|Authors: ||A. Forneck, N.C. Lawo, K. Schoedl-Hummel, F. Liebner, T. Zweckmayr, M. Griesser|
|Keywords: ||phylloxera, root gall, primary root metabolism, symplastic transport, nodosity, sugar|
As a worldwide pest grape phylloxera (Daktulosphaira vitifoliae Fitch) threatens viticulture.
The compatible phylloxera-grapevine (Vitis spp.) interaction has dramatic impact on the host plant response and in reverse will select for adapted phylloxera biotypes to interact.
The understanding of these interactions will enhance our knowledge on the resistance of rootstocks, evolution of phylloxera biotypes, insect-induced plant responses including the carbohydrate allocation of the host plant as well as on plant protection strategies.
As a model for a compatible interaction the Rootstock Teleki 5C was studied.
Uninfected root tips were compared with phylloxerated root tips at four developmental stages and changes were studied by gene expression analysis, enzymatic assays and GC-MS analysis.
Massive import of sucrose from source leaves occurs symplastically towards the feeding site from which phylloxera ingests sucrose directly (instead of directed uptake of glucose by starch degradation by salivary enzymes). This transport is enhanced not due to increased invertase activity, as formerly proposed, but due to elevated sucrose synthase activity and specific insect feeding behavior by effectively tapping the symplast as shown here.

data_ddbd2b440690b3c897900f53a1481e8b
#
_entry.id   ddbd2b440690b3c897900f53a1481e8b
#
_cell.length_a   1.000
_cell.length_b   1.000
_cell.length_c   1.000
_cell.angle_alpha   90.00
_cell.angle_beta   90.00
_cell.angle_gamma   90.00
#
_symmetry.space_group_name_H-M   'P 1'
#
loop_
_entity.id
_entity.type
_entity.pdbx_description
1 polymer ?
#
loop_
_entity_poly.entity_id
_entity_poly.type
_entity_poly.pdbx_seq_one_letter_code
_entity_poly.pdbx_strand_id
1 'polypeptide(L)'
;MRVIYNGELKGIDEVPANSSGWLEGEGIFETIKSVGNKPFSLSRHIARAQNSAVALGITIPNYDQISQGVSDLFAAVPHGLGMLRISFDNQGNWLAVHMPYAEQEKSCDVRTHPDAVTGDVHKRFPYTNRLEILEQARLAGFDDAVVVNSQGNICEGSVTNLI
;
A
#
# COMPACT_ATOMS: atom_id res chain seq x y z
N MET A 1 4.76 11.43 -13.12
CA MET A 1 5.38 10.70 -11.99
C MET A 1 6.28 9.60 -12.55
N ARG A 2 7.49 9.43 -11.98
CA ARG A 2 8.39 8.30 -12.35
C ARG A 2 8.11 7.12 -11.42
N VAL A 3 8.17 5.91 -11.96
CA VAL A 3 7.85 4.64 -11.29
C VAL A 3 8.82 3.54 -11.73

We found activity in the raffinose pathway in nodosities which might be a stress-based plant response leading to changes in the rations of hexoses within the gall tissue.
The results indicate far more complex and severe effects on the Vitis as a host and especially on its root system, possibly affecting the soil ecosystem.
Our work should encourage discussion on new strategies for vineyard floor management in phylloxerated vineyards.
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